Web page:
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People walk past a billboard advertising a new housing complex outside a construction site in Beijing. Photo: AFP

More Chinese cities report home price gains in April

Real estate prices began to cool in some cities, notably Shenzhen, where second-hand home prices fell 0.4 per cent for the month

New home prices rose in more mainland Chinese cities in April, with gains in smaller urban centres outpacing first-tier cities such as Beijing and Shanghai, according to official data released on Wednesday.

Analysts are warning of a correction in the cities where prices have jumped in the past year as the central government steps up efforts to cool down the real estate sector.

Prices of new homes last month rose in 65 of the 70 cities tracked by the National Bureau of Statistics, up from 62 in March. Prices fell in five cities, the bureau said.

The pace of price appreciation in April cooled in Beijing, Shanghai, Shenzhen and Guangzhou for both new and previously owned homes.

In Shenzhen, new home prices rose 2.3 per cent in April, compared with a 3.7 per cent gain in March, while second-hand house prices in the city contracted 0.4 per cent. Beijing’s new home prices rose 3 per cent in April, against 3.3 per cent the previous month. In Shanghai, prices of new homes were up 3.6 per cent for the month, compared to 4.3 per cent in March.

Hefei, a mid-sized city in central China, topped the league table, with prices jumping 5.8 per cent for the month. In the past 12 months, new home prices in the city have risen 17.6 per cent. Xiamen, a southern port city, came in at No 2, with prices increasing 5.3 per cent in April from March.

“Price gains slowed in first-tier cities but picked up in second- and third- tier cities,” said Liu Jianwei, a senior NBS statistician.

According to Liu, the average price growth among first-tier cities was down 0.7 per cent last month.

April was the first month after Shenzhen and Shanghai tightened homebuying restrictions, including raising the down payment ratio and introducing more stringent requirements for non-local homebuyers, which cooled the market substantially in these cities.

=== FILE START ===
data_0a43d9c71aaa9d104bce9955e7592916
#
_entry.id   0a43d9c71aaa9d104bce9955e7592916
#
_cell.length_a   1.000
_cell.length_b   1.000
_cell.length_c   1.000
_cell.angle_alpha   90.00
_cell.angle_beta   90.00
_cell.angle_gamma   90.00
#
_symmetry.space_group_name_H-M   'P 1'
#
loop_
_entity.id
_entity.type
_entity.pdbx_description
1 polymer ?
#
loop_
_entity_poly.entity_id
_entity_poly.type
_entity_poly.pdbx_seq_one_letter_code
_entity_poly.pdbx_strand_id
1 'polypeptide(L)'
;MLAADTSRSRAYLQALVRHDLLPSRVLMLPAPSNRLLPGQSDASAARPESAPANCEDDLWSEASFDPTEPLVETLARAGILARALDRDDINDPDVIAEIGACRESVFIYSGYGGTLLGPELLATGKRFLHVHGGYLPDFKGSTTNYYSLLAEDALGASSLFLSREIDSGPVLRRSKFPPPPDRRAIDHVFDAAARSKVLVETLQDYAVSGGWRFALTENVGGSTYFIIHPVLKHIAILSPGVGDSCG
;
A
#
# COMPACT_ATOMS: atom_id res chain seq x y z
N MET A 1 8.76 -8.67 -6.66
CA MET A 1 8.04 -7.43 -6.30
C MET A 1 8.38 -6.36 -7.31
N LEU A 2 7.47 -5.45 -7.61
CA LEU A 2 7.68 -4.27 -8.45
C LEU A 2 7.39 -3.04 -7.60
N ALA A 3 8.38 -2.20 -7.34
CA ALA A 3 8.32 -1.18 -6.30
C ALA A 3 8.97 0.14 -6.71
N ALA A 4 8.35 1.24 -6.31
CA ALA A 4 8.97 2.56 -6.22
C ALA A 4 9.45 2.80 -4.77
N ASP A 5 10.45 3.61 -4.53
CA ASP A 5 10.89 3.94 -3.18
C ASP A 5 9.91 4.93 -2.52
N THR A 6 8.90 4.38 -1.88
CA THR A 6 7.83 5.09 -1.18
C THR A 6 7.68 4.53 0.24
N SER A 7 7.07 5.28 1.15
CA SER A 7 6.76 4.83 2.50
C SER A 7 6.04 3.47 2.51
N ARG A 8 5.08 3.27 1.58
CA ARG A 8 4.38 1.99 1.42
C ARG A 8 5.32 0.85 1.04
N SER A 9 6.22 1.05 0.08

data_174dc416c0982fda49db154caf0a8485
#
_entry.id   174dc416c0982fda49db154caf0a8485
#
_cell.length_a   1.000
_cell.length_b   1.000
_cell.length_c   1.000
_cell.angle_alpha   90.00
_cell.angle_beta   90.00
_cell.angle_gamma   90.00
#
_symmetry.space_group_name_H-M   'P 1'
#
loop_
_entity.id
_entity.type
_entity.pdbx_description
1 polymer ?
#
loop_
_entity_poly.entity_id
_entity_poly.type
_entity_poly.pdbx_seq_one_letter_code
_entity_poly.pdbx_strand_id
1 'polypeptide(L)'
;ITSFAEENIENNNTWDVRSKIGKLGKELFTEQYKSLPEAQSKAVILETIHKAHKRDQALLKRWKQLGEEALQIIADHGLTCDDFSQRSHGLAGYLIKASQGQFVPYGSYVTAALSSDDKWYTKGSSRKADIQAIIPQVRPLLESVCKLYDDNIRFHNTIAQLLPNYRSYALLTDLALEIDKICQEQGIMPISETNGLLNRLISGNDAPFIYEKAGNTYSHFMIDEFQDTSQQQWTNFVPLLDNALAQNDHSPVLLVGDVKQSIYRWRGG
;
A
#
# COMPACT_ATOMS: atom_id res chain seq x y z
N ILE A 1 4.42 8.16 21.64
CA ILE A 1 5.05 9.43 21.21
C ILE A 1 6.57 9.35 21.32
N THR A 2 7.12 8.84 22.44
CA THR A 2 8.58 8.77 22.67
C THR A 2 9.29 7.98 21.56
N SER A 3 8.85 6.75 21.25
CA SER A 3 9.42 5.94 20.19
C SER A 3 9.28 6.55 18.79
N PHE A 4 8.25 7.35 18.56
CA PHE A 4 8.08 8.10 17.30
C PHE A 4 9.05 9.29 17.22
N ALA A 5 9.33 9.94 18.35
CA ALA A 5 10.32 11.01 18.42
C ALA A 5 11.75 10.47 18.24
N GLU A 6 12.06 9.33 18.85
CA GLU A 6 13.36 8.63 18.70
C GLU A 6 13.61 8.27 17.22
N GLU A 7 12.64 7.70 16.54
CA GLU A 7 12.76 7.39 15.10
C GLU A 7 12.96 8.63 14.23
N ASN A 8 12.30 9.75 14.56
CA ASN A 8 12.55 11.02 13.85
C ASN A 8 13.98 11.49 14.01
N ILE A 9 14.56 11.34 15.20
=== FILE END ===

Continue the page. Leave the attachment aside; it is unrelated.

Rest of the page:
As the People’s Bank of China has started to curb loan growth, analysts are in general not upbeat on the outlook for home prices in China’s biggest cities, especially Shenzhen.

“Cities that have experienced more than 30 per cent year-on-year increases are more likely to have larger corrections,” said Iris Pang, a Hong Kong-based senior economist for greater China at Natixis.

“The gains in Shenzhen could easily be wiped out when investors realise they are paying more than their Shanghai peers. I am forecasting a 37 per cent home price correction in Shenzhen this year,” Pang said.

Shenzhen tops all other Chinese cities in property price appreciation in the past 12 months. New home prices in the city have soared 63 per cent compared to 34 per cent in Shanghai and 18 per cent in Beijing.

Elliot Clarke, senior economist at Sydney-based Westpac Bank, said property prices continue to diverge between China’s developed and less developed cities, where prices have not picked up all that much. The government needs to maintain an accommodative policy for lower-tier cities while limiting excessive speculation at the top-performing ones, he wrote in a note on Wednesday.

With additional reporting by Sandy Li